Singleton vs static class

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This topic contains 0 replies, has 1 voice, and was last updated by  Васильев Владимир Сергеевич 3 months, 1 week ago.

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    The famous design pattern Singleton, which prohibits the creation of more than one instance of a class is rather easy to implement, and therefore many believe there is nothing special to talk about it.

    But I have to admit that I personally have a lot of questions on the topic.

    Let’s say here in this article I’m just expounding my own vision of some details about Singleton design pattern, and you correct me if you don’t agree on something.

    The question that I want to raise – what is the difference between the use of a Singleton pattern and a static class? And can a static class be considered a special case of a Singleton pattern?

    That is what we are going to discuss here.

    Let’s start with the implementation.

    Singleton offers an implementation of a class, in which you can instantiate it only once. Let’s see how it is implemented in the C# language:

    class Singleton
       static Singleton obj;    
       public static Singleton Obj { get { return obj; } }   
       public string Data { get; set; }     
       static Singleton()  
          obj = new Singleton();  
       private Singleton()  
          Data = "I am a singleton";  

    We define a class with a private parameterless constructor, which makes it impossible to call it from outside the class. In this case, we still have the ability to create instances of this class withing the class itself. So we define a reference to this class as a private field. Then we assign it in the static constructor, which as we know is performed only once, and before the instance constructor. Then we define a public property to give an access to a private field and set a static modifier to both field and a property.

    To the field – so that you can refer to it within the static constructor, to the property – so that you can access it through the class name, without creating an instance.

    So as you can see, the implementation is simple.

    To see how it’s working we can create any number of references to the Singleton instance, but they will all refer to the same object in memory.

    class Program
       static void Main(string[] args)   
          Singleton s1 = Singleton.Obj;  

    Well, as for implementation, all is working well.

    Now let’s have a look at a static class.

    static class StaticData
       public static string Data { get; set; }    
       static StaticData()  
          Data = "I am a static class data";  

    To make any class static, it is enough to add the modifier static to its definition and then it will be impossible to create an instances . All members of this class will also be explicitly defined as static. Access to all members of this class is only possible through its name, which means only public data and methods will be available.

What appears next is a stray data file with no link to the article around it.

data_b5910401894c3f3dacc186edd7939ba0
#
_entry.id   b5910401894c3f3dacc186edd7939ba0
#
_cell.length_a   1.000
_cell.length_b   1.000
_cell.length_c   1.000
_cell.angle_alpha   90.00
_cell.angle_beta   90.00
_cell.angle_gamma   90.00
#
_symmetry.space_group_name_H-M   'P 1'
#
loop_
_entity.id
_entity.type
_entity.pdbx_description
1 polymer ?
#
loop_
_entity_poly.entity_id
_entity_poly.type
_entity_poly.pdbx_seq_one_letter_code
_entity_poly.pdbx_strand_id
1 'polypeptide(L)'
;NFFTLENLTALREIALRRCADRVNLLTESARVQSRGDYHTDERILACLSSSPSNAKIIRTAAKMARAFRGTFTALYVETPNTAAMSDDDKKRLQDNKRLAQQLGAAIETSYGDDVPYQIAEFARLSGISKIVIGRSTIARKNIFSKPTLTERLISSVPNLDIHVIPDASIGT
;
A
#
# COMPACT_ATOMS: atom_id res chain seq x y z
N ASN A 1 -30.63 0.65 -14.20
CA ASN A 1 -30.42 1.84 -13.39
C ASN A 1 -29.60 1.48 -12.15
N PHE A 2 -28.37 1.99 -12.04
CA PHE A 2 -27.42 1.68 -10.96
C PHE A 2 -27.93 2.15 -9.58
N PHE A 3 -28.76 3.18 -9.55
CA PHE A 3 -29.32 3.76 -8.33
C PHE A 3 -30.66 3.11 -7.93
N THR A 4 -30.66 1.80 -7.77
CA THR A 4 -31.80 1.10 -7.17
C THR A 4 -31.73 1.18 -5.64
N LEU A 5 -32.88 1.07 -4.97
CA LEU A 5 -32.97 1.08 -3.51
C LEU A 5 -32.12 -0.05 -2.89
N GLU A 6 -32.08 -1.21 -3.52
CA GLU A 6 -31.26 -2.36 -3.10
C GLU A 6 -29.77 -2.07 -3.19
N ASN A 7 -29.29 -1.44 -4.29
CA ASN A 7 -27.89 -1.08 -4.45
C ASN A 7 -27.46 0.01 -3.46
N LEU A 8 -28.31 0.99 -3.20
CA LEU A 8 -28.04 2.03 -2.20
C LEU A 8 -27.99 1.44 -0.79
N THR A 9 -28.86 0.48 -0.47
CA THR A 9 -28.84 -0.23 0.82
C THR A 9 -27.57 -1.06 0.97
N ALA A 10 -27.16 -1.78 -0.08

It is impossible to create an instance of a static class but it provides an access to its data and methods wherever it is needed.

    class Program
       static void Main(string[] args)  

    And then the question arises – why not use static classes as Singleton classes or instead of them or at least why not consider them as another way to implement Singleton pattern?

    In fact, the answer is very simple. The main difference lies in the formulation of Singleton pattern itself – we need an INSTANCE (though only one). In the case of a static class there can be NO INSTANCES (neither today nor tomorrow).

    The idea of ​​ static classes appeared on a base of a C# language paradigm about the absence of global data, because this is a 100% object-oriented language. So placing data in a static classis in fact a way to bypass it. This class can just combine variables and methods under a single identifier and provide access to them at any point in the code of any class.

    In the case of a Singleton, we need an instance to give an access to its data and functionality. And then we can pass this instance to parameters of functions when it is needed.

    We can define any number of base interfaces for Singleton classes. As for static classes no base interfaces can be specified.

    In terms of creating heirs they are equal: neither a Singleton class, nor a static class can be inherited. (But at least Singleton can be aggregated, so its reference can be a field of a class which needs its functionality).

    Another advantage of a Singleton class is that it can be serialized, and thus transmitted over network, stored in a file or a database.

    You can not directly save the state of data of a static class. Although, if you change its data frequently, and these changes need to be committed, there is, for example, Memento pattern.

    However, generally, static classes contains data that are not changing frequently, but can be read by other classes.

    Also there is some control over the lifetime of a Singleton object, because it can be created only when needed (lazy instantiation) and deleted from the memory earlier than the static class data.

    The Singleton itself can be used as a part of other design patterns. For example, products created by the abstract factory can be represented by instances of different Singleton classes.

    I think these differences is enough to decide what to use in specific situations – a Singleton or a static class.

    Now I have answers to my own questions. As for yours I will be glad to answer them all.

    Thank you for your attention;)

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